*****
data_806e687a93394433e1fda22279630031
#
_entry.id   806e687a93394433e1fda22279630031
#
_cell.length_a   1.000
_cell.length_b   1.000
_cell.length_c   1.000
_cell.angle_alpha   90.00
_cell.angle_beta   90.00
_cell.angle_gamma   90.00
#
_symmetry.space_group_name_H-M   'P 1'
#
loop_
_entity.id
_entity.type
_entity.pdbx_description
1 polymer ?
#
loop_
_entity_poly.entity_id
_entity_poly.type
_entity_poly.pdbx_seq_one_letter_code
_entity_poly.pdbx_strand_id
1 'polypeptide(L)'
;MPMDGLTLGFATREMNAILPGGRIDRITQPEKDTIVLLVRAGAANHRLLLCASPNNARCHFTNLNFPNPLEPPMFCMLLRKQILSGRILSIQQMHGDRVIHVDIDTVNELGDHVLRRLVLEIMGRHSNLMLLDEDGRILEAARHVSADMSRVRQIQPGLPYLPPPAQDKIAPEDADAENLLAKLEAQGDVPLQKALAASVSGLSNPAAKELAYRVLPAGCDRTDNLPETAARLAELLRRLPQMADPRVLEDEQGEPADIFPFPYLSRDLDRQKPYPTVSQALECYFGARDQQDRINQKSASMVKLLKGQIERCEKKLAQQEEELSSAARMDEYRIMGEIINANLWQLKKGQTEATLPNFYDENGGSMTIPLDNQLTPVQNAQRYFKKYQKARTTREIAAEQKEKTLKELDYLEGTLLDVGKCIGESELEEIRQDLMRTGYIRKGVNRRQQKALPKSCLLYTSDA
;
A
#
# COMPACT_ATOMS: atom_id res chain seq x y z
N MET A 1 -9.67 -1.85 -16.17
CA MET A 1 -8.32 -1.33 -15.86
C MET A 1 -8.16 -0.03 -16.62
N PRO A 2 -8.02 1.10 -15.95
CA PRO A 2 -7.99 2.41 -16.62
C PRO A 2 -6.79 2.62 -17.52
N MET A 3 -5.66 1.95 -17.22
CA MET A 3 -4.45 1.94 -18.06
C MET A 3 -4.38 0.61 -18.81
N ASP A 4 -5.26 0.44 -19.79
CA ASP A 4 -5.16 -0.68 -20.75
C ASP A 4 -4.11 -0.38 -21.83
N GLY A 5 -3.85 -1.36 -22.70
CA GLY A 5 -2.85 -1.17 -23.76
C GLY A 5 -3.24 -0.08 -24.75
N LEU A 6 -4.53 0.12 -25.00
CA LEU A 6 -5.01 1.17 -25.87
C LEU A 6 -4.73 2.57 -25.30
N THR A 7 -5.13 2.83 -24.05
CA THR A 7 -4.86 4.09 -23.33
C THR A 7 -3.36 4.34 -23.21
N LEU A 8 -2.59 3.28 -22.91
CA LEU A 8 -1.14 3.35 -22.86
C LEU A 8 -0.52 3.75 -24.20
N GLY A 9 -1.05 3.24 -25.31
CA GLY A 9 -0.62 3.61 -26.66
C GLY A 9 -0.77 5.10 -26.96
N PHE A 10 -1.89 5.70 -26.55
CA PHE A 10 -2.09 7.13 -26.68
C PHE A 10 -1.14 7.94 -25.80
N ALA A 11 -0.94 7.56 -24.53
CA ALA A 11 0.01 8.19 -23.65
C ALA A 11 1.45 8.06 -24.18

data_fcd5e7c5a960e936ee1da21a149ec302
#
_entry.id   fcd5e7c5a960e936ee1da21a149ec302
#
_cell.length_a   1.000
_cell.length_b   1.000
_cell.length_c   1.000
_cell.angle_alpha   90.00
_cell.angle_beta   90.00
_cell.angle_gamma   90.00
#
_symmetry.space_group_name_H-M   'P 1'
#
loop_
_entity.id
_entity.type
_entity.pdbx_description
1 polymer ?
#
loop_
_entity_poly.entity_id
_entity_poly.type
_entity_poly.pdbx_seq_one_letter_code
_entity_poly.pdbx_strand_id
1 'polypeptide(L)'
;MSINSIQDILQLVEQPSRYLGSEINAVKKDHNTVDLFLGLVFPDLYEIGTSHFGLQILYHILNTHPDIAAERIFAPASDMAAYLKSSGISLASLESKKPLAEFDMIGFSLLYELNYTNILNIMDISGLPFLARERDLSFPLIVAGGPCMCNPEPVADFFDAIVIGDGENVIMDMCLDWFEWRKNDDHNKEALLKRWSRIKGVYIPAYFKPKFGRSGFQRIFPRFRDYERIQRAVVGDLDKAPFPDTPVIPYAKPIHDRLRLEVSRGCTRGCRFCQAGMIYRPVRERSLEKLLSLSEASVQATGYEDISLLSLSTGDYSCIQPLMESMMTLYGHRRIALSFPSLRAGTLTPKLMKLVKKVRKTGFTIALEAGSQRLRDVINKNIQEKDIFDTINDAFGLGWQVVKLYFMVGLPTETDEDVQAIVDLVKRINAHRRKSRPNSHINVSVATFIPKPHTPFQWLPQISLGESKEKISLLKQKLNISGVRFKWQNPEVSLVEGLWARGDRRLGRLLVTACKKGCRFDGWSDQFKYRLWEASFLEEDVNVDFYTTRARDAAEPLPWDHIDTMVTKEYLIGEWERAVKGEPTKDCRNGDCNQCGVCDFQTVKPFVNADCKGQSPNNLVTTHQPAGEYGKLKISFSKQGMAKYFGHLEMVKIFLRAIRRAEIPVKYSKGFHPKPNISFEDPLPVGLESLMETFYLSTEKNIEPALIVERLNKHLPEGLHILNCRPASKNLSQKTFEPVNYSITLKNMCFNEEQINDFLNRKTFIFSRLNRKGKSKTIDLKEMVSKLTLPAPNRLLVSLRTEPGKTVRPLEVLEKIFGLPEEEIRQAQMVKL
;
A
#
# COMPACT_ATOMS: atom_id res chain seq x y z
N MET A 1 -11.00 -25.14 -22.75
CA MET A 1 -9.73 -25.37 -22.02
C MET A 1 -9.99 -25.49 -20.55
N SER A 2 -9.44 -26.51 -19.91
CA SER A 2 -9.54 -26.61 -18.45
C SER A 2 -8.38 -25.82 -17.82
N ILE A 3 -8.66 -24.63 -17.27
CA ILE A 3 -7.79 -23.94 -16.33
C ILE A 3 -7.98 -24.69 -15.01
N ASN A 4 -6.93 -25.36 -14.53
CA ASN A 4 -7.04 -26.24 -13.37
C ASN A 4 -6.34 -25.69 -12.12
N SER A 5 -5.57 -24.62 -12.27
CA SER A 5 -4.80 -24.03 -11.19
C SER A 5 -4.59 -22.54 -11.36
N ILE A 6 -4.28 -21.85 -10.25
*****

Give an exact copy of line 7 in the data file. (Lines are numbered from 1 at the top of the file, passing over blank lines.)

_cell.length_c   1.000